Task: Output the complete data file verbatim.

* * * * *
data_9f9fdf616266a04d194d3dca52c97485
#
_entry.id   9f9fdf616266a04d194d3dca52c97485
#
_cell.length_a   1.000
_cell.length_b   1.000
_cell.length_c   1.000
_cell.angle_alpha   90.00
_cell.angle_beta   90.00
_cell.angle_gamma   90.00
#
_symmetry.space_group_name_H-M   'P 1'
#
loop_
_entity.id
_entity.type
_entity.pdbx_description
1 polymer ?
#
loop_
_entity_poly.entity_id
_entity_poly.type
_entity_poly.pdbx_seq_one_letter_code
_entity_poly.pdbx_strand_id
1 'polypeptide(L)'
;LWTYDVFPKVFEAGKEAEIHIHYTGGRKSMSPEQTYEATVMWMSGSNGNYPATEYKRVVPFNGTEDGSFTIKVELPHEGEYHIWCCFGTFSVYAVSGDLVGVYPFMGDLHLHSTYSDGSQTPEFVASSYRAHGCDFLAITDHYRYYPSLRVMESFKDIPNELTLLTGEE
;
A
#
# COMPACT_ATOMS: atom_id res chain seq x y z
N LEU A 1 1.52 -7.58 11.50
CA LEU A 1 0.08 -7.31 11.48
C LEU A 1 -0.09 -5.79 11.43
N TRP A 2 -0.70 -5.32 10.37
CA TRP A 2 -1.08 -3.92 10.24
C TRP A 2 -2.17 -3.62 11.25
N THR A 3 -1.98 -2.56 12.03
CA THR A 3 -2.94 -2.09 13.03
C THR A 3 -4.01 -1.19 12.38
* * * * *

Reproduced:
data_9f9fdf616266a04d194d3dca52c97485
#
_entry.id   9f9fdf616266a04d194d3dca52c97485
#
_cell.length_a   1.000
_cell.length_b   1.000
_cell.length_c   1.000
_cell.angle_alpha   90.00
_cell.angle_beta   90.00
_cell.angle_gamma   90.00
#
_symmetry.space_group_name_H-M   'P 1'
#
loop_
_entity.id
_entity.type
_entity.pdbx_description
1 polymer ?
#
loop_
_entity_poly.entity_id
_entity_poly.type
_entity_poly.pdbx_seq_one_letter_code
_entity_poly.pdbx_strand_id
1 'polypeptide(L)'
;LWTYDVFPKVFEAGKEAEIHIHYTGGRKSMSPEQTYEATVMWMSGSNGNYPATEYKRVVPFNGTEDGSFTIKVELPHEGEYHIWCCFGTFSVYAVSGDLVGVYPFMGDLHLHSTYSDGSQTPEFVASSYRAHGCDFLAITDHYRYYPSLRVMESFKDIPNELTLLTGEE
;
A
#
# COMPACT_ATOMS: atom_id res chain seq x y z
N LEU A 1 1.52 -7.58 11.50
CA LEU A 1 0.08 -7.31 11.48
C LEU A 1 -0.09 -5.79 11.43
N TRP A 2 -0.70 -5.32 10.37
CA TRP A 2 -1.08 -3.92 10.24
C TRP A 2 -2.17 -3.62 11.25
N THR A 3 -1.98 -2.56 12.03
CA THR A 3 -2.94 -2.09 13.03
C THR A 3 -4.01 -1.19 12.38